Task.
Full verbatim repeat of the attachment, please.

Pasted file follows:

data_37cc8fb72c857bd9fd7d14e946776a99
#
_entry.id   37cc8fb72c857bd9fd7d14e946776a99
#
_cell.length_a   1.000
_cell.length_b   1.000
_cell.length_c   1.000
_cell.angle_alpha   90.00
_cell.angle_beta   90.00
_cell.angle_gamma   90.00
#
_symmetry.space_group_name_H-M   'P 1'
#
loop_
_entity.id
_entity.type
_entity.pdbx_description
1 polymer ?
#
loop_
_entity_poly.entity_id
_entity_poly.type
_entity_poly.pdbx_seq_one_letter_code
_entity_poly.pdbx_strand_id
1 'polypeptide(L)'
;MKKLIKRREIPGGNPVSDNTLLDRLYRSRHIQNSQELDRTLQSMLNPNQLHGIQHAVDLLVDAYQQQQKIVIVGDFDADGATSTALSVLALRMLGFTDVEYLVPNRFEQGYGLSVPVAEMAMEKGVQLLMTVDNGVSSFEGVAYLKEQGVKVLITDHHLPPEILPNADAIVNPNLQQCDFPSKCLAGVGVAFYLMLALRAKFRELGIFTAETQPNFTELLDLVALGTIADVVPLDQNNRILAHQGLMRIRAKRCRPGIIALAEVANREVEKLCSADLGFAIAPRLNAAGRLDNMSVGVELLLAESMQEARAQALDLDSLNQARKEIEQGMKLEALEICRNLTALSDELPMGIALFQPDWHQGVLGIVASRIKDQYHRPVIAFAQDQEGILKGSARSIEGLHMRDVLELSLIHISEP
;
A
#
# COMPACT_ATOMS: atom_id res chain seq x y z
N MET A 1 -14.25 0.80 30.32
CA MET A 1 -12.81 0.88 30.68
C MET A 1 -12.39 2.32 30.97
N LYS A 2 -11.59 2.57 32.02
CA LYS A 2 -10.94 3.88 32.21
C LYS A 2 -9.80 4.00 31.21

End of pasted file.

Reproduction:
data_37cc8fb72c857bd9fd7d14e946776a99
#
_entry.id   37cc8fb72c857bd9fd7d14e946776a99
#
_cell.length_a   1.000
_cell.length_b   1.000
_cell.length_c   1.000
_cell.angle_alpha   90.00
_cell.angle_beta   90.00
_cell.angle_gamma   90.00
#
_symmetry.space_group_name_H-M   'P 1'
#
loop_
_entity.id
_entity.type
_entity.pdbx_description
1 polymer ?
#
loop_
_entity_poly.entity_id
_entity_poly.type
_entity_poly.pdbx_seq_one_letter_code
_entity_poly.pdbx_strand_id
1 'polypeptide(L)'
;MKKLIKRREIPGGNPVSDNTLLDRLYRSRHIQNSQELDRTLQSMLNPNQLHGIQHAVDLLVDAYQQQQKIVIVGDFDADGATSTALSVLALRMLGFTDVEYLVPNRFEQGYGLSVPVAEMAMEKGVQLLMTVDNGVSSFEGVAYLKEQGVKVLITDHHLPPEILPNADAIVNPNLQQCDFPSKCLAGVGVAFYLMLALRAKFRELGIFTAETQPNFTELLDLVALGTIADVVPLDQNNRILAHQGLMRIRAKRCRPGIIALAEVANREVEKLCSADLGFAIAPRLNAAGRLDNMSVGVELLLAESMQEARAQALDLDSLNQARKEIEQGMKLEALEICRNLTALSDELPMGIALFQPDWHQGVLGIVASRIKDQYHRPVIAFAQDQEGILKGSARSIEGLHMRDVLELSLIHISEP
;
A
#
# COMPACT_ATOMS: atom_id res chain seq x y z
N MET A 1 -14.25 0.80 30.32
CA MET A 1 -12.81 0.88 30.68
C MET A 1 -12.39 2.32 30.97
N LYS A 2 -11.59 2.57 32.02
CA LYS A 2 -10.94 3.88 32.21
C LYS A 2 -9.80 4.00 31.21